Increase in COVID cases may threaten Garfield County variance
A concerning uptick in COVID-19 cases could put Garfield County’s variance from the state in jeopardy. The county is now at 244 cases since the pandemic began, with 44 being diagnosed between June 8 and 21. The variance could be rescinded if the county sees 60 cases or more in any two-week period. More concerning is that the current pending variance request could be jeopardized, as well as the possible move into the next state-wide phase of Protect Our Neighbors.
NEW amended public health order for Safer at Home and in the Vast, Great Outdoors
This public health order allows bars to open following updated restaurant guidance and provides updated guidance for higher education, personal services, and manufacturing. It also outlines the steps required to allow residential camps and indoor and outdoor events to resume while minimizing the potential spread of COVID-19.
Fill out a business social distancing plan
Guidance for businesses regarding COVID-19 testing
Garfield County Public Health urges employers to follow this guidance regarding COVID-19 testing of employees. According to the Centers for Disease Control and Prevention (CDC), employers should not require a positive COVID-19 test result, or a healthcare provider’s note for employees who are sick, to validate their illness; qualify for sick leave; or to return to work.
Garfield County increasing local preference policy
Garfield County is bolstering its local preference policy to award more contracts to local vendors, helping the area recover economically from disruptions from COVID-19. Through the Garfield County Procurement Department, approved local vendors will temporarily see a boost from the usual 5 percent to a 7.5 percent preference on bids and proposals through Sept. 31.
Local loans and grants
The City of Rifle has emergency loan funds available for qualifying small businesses with up to 50 employees.
The Town of Parachute has allocated $100,000 toward its Business Interim Relief Program (BIRP), which includes grant funding up to $2,000 for businesses in Parachute and Battlement Mesa with 12 or fewer employees.
Small business loans and grants
Information for businesses experiencing economic distress due to the spread of COVID-19 is available. The Small Business Development Center Disaster Recovery and Continuity Guide for Colorado businesses details options for businesses on consulting, technical assistance, loan assistance, recovery strategies and more.
U.S. Small Business Administration (SBA) relief programs include Paycheck Protection Program, Economic Injury Disaster Loans, debt relief express bridge loans and more.
Energize Colorado Gap Fund – provides more than $25 million in grants and loans for Colorado small businesses. Sole proprietors, businesses and nonprofits with less than 25 full-time employees can apply for up to a $15,000 grant and a $20,000 loan for a possible combined total of $35,000 in financial assistance. Applications begin Aug. 1.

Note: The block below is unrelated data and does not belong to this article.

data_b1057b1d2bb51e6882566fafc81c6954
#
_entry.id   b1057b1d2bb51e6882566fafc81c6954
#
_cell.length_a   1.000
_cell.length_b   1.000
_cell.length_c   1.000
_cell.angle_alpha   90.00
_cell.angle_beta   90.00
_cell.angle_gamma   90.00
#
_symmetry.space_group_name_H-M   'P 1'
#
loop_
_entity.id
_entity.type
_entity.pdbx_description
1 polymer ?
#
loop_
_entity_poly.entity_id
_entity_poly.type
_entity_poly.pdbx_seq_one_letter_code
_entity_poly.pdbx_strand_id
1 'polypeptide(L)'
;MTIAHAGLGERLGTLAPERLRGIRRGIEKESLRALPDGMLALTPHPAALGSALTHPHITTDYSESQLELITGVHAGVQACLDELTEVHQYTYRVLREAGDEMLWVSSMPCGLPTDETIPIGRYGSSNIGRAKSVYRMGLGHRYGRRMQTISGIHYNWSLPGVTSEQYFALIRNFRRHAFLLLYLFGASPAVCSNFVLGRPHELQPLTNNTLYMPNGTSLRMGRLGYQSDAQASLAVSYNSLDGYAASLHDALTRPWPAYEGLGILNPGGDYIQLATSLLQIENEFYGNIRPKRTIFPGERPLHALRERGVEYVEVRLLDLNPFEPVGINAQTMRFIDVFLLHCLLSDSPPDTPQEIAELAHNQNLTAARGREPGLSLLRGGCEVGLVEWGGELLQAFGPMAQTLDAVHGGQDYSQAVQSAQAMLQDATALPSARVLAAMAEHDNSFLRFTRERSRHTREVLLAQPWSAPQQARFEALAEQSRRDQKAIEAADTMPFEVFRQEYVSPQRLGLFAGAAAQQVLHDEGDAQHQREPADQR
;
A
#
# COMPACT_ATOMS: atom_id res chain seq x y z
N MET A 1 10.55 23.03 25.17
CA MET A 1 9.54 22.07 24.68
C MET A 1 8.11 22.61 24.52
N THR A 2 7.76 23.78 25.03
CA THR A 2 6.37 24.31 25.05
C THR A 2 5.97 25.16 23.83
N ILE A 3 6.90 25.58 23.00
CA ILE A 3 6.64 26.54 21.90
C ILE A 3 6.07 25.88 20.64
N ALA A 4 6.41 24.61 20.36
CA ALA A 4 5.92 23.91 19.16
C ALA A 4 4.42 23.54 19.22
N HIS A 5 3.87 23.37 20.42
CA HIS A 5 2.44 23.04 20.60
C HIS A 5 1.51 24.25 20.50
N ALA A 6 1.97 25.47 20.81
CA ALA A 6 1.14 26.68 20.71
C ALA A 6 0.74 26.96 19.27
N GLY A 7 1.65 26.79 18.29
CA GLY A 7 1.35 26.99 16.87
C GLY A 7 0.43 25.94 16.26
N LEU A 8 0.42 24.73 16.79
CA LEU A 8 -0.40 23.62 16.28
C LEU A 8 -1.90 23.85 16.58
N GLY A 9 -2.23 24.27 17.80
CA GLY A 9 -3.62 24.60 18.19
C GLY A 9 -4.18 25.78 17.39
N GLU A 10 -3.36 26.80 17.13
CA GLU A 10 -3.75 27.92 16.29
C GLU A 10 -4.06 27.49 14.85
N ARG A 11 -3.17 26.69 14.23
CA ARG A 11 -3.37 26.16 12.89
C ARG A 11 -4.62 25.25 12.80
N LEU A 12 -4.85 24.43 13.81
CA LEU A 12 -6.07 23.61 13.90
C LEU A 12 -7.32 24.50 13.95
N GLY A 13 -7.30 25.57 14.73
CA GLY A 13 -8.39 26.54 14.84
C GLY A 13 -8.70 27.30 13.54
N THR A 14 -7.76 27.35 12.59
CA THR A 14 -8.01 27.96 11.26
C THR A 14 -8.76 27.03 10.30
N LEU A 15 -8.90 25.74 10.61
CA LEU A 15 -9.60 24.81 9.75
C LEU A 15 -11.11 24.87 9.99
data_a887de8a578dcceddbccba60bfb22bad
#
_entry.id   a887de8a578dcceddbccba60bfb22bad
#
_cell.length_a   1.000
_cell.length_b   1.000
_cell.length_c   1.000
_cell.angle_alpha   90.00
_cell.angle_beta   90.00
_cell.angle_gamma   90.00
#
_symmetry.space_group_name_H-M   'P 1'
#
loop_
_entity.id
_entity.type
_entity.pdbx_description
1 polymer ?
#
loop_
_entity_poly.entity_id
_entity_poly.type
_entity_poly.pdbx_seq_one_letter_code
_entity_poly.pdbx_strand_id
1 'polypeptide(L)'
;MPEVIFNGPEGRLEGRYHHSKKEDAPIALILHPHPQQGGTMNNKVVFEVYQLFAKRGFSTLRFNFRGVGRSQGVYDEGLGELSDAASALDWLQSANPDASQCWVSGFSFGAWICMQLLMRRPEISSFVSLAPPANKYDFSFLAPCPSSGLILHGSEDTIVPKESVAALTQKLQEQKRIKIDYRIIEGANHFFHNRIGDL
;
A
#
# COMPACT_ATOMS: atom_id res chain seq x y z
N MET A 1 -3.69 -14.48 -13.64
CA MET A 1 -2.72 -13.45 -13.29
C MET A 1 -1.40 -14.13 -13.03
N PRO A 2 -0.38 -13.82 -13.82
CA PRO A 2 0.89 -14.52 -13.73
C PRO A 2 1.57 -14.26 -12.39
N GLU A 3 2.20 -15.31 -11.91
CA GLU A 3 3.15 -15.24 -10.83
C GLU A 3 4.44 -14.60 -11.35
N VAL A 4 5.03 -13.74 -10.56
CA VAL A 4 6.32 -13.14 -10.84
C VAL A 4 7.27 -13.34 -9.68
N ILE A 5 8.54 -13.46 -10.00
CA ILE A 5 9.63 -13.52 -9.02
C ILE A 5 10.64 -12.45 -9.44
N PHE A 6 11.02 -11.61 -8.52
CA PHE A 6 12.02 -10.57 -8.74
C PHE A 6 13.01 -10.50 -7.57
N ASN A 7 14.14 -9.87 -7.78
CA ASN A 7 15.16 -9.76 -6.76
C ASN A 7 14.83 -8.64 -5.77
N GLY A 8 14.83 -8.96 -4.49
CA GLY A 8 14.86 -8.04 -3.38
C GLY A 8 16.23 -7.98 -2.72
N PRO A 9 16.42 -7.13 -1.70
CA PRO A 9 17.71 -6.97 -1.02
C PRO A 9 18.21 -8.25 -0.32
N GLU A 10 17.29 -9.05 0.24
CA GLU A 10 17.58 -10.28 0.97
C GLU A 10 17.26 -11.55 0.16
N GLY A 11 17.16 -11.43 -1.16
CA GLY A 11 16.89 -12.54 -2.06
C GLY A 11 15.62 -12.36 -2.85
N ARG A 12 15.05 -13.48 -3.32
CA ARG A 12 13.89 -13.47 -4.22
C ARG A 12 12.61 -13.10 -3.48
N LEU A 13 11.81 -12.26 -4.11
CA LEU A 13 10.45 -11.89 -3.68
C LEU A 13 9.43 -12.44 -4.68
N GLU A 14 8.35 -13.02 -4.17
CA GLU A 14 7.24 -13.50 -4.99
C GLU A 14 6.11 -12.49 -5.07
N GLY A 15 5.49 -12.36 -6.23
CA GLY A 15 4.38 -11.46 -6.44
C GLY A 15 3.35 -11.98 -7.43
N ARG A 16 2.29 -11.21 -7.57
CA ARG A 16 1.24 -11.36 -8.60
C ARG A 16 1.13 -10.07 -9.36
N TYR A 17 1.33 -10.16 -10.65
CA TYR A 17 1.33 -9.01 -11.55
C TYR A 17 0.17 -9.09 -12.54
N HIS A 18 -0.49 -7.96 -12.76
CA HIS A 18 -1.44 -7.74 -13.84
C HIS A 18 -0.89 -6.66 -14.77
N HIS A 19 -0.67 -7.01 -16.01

Colorado Lending Source – Loan funds are available specifically for businesses impacted by the COVID-19 pandemic and are located in rural Colorado.
Help Colorado Now – Community-based organizations can apply for grants of up to $25,000 from the COVID-19 Relief Fund.
Restaurant Workers’ Community Foundation – a nonprofit offering direct financial assistance for restaurants during COVID-19.
Colorado Creative Industries – The Colorado Creatives Relief Grant is a one-time payment for nonprofit arts organizations with an operating budget of less than $1 million. The deadline for applications is Wednesday, May 13, at 4 p.m.
National Endowment for the Arts – A grant program has been established to support nonprofit arts programs across the country. Applications must be submitted to the first step in the process by Wednesday, April 22.
First Southwest Community Fund – The nonprofit has established a $3 million COVID-19 Rapid Response & Recovery Loan Fund that is available to rural businesses and nonprofits affected by the ongoing crisis.
Any business experiencing economic disruption can contact Northwest SBDC Director Erin McCuskey at firstname.lastname@example.org. Apply for an economic impact disaster loan -|
Jobs and unemployment
Connecting Colorado – a website that helps connect workers and employers.
Layoff/separations – assistance, information and resources available to employers that are looking at laying off staff or downsizing.
Work-Share Program may allow certain employees who have had reduced hours to claim partial unemployment benefits.
Unemployment Insurance – During layoffs, all employees are encouraged to apply for unemployment insurance. Those who are job-attached (meaning workers will be expected to return after a separation of up to 16 weeks) should file as “job-attached.” Those self-employed and contractors are also eligible for pandemic unemployment insurance.
More business resources
U.S. Chamber of Commerce CARES Act highlights – There are many provisions in the CARES Act to help small businesses. The U.S. Chamber of Commerce has highlighted what business owners need to know. The Chamber of Commerce has also produced a detailed guide and checklist for small business emergency loans related to the coronavirus and economic disruptions.
U.S. Department of Agriculture rural development – The U.S. Department of Agriculture (USDA) is taking immediate actions to help rural citizens, businesses and communities affected by COVID-19. On July 14, the USDA cut red tape to increase investment in rural America, making it easier for lenders to access four loan programs.
Emergency Paid Leave Rule – This rule is meant to limit the spread of highly contagious disease and enables workers in at-risk occupations to access testing.
DreamSpring is offering Paycheck Protection Program (PPP) loans to small businesses in Colorado on a first-come, first-served basis up to $250,000.